By Will Steger
I grew up in the suburbs of Minneapolis. Ever since I was fifteen years old, however, I had a plan to move out of the city when I turned twenty-five. The idea of being a pioneer fascinated me -- going over the mountains in a covered wagon, then clearing some land with an axe and making gardens.
When I was nineteen I kayaked for 3000 miles through Alaska. The Native Americans and trappers I saw there impressed me. I liked how they lived in log cabins and were self-sufficient. I had a lot of time to think as I was hitchhiking back from Alaska about the idea of living sustainably. I've always had a builder's instinct, and hitchhiking gave me time to visualize my perfect situation: two lakes' distance away from a road. Then I could be a few miles away from the nearest road, but not have to walk the distance, carrying my supplies. I could canoe.
When I got back to Minneapolis, my brother Tom and I went to Ely. That was my first time in canoe country and I found exactly what I was looking for. Tom and I portaged and paddled our kayaks through remote lakes and pine woods. By luck I stumbled upon a perfect building site -- up on a ridge overlooking a lake, four miles from the nearest road. I placed a log where I thought I might build my home. I bought this land when I was nineteen.
I was in college in St. Paul and then taught middle school science for a few years after I graduated. In my free time, I would go up to Ely and work on building my cabin. I didn't know how to build -- I was from the suburbs. But I figured it out. We built everything; doors, windows -- we brought in only the glass. We did the work with a chainsaw and hand-tools. Today you can still see that rustic appearance.
When I turned twenty-five, I had three years of teaching under my belt. I left everything behind and moved up to my cabin.
I could then concentrate on building my homestead and working towards being self-sufficient. We didn't need much money, but we needed some for tools, seeds and a little food that we couldn't grow ourselves. I had some money saved from teaching and from fighting fires in Alaska. Later on I would also lead trips for Outward Bound to get some money.
The sauna was the first building we built after the cabin. The sauna is still the way we keep clean here at the homestead -- we have never had any running water. We heat the sauna with wood and then jump into the lake to rinse away the sweat and dirt.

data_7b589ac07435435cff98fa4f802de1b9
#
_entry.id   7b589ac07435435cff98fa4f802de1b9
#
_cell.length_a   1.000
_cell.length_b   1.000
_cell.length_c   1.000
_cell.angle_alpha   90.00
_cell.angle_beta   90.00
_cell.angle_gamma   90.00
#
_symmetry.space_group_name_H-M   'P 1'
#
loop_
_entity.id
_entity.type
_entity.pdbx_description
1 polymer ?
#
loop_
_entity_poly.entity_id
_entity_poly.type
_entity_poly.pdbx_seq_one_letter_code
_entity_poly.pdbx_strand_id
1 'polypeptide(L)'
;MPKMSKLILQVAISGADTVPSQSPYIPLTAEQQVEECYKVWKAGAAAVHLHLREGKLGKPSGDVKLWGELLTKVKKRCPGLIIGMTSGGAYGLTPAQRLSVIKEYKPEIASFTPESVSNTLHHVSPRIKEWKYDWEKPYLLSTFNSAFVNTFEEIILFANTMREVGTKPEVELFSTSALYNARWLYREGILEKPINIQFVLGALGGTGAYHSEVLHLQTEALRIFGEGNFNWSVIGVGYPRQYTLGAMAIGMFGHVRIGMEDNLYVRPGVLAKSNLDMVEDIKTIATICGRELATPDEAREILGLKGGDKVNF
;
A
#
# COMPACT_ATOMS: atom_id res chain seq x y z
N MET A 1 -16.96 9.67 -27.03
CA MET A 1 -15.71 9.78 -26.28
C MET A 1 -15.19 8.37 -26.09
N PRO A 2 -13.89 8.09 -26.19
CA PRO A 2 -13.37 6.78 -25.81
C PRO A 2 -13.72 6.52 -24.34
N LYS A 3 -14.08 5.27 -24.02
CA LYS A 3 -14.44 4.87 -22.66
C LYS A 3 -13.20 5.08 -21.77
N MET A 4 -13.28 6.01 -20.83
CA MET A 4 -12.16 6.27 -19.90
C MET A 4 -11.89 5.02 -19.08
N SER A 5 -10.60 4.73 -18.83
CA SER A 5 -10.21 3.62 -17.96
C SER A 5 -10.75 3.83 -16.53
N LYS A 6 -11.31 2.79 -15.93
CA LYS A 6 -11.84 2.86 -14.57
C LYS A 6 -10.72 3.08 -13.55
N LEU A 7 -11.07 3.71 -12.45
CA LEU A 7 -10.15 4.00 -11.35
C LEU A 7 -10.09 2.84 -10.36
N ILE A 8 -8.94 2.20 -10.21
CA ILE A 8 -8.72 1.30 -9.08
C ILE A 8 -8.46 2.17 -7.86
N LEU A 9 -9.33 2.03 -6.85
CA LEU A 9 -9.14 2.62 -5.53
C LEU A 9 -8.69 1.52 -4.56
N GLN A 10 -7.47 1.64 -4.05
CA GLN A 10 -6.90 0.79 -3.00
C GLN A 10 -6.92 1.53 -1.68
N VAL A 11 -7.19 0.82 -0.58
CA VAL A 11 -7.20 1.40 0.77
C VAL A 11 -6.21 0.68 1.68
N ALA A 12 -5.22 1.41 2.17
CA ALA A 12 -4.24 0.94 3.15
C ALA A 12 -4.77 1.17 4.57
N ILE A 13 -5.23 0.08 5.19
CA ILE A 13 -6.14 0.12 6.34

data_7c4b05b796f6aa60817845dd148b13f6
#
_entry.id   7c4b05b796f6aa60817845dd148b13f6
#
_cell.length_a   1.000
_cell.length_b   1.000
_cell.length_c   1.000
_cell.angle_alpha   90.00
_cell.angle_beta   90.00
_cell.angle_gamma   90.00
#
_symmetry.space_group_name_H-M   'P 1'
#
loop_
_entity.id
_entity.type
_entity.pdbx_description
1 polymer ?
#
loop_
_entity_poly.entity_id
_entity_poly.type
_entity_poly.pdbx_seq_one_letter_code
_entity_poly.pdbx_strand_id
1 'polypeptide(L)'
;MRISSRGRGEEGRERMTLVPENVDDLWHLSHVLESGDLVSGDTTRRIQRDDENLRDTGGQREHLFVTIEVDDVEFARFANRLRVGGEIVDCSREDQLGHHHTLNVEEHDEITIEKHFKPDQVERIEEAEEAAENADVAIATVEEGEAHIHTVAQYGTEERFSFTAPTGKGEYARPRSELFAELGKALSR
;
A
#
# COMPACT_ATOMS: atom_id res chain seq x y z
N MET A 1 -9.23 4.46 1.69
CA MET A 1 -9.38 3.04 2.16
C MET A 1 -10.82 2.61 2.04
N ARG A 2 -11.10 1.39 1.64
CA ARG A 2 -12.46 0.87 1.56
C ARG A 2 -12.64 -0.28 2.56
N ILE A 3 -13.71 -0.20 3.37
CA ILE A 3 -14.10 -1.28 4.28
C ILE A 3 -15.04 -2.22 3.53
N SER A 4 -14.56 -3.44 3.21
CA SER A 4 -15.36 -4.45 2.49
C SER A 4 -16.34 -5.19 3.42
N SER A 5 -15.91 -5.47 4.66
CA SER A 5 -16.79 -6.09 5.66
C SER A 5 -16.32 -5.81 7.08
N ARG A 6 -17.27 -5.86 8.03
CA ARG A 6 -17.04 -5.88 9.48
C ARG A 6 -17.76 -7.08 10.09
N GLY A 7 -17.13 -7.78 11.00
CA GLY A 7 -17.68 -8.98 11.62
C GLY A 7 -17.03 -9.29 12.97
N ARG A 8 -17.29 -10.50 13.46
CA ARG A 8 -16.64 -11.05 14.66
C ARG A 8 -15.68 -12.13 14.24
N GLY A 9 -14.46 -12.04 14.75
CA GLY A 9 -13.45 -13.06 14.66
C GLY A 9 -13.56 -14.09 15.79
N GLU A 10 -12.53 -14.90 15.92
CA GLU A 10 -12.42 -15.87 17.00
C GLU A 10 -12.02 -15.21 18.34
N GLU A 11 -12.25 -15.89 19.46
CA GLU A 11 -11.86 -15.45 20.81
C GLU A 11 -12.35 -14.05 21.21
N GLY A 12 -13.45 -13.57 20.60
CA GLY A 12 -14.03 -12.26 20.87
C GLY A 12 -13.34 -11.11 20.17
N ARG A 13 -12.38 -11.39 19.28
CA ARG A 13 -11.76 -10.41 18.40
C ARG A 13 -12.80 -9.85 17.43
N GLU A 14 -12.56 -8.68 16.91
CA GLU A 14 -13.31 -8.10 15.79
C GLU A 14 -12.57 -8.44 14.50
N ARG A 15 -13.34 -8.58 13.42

After building the sauna, we built the ice house and the root cellar, which make it possible for us to keep food cool. We cut ice from the lake in the winter and stored it in the ice house, buried deep in the hillside. We also built a cache for storing food; it's like a miniature log cabin on ten-foot-high stilts. The bottom of the stilts were wrapped in metal so mice and squirrels couldn't climb up. The cache also had a ladder that we would take down so bears couldn't get in. We would store our beans and grains here. Beans and rice, along with fish from the lakes, were our main sources of protein.icehouse.jpg
We then made the gardens. I don't even think the phrase "organic produce" was around at that time, but I knew that I didn't want to be eating the chemicals that coat the food from the grocery store. This part of northern Minnesota does not have very fertile soil, so we built the soil up through composting. This was a long process; it took many years. I was working fourteen-hour days clearing the land. It was a beautiful life -- getting up early, working before breakfast -- a really great way of living.
We started Lynx Tracks, a winter skills school. We started running dogs and, through trial and error, built a good dog team. We would get free meat and bones for the dogs out of the grocery store dumpster. We didn't want anything to go to waste. After seven or eight years, the homestead was finally self-sufficient and Lynx Tracks was going well.
My eyes then turned north. My first few expeditions up north were with one or two other people. We had no media, no sponsors and spent a year organizing each trip. We built our own sleds, sewed our own clothing and outfitted the expeditions from Army surplus stores and Goodwill. Now we have the luxury of sponsors, but at the beginning we made it all ourselves.
Gradually the expeditions got bigger. After we returned from Antarctica in 1990, we started to add technology to our expeditions like computers, satellites and cell phones. These technologies made it possible for us to share our experiences with the rest of the world, but it also meant that we needed electricity at the homestead. Before, our only power sources were kerosene and propane lights and wood heat. In 1990 we added solar panels and batteries and in 1996 we added a wind turbine. When we started to get power tools for sled building we added a back-up propane generator. Propane is cleaner than a gasoline or diesel generator. It doesn't pollute as much and it is easier on the generator, so the generator lasts longer.
Even with the addition of technologies, I'm still trying to keep the self-sufficient sustainable vision. We still cut ice every winter for the ice house, we still use a root cellar, food storage and gardens. Now we have orchards and chickens. We still heat with wood that we cut from our land, haul water from the lake and bathe in the sauna.
My hope is that the Homestead will be a meeting place for experts and nonexperts alike to gather and collaborate on critical climate issues that impact our world. -- Will Steger, January 2007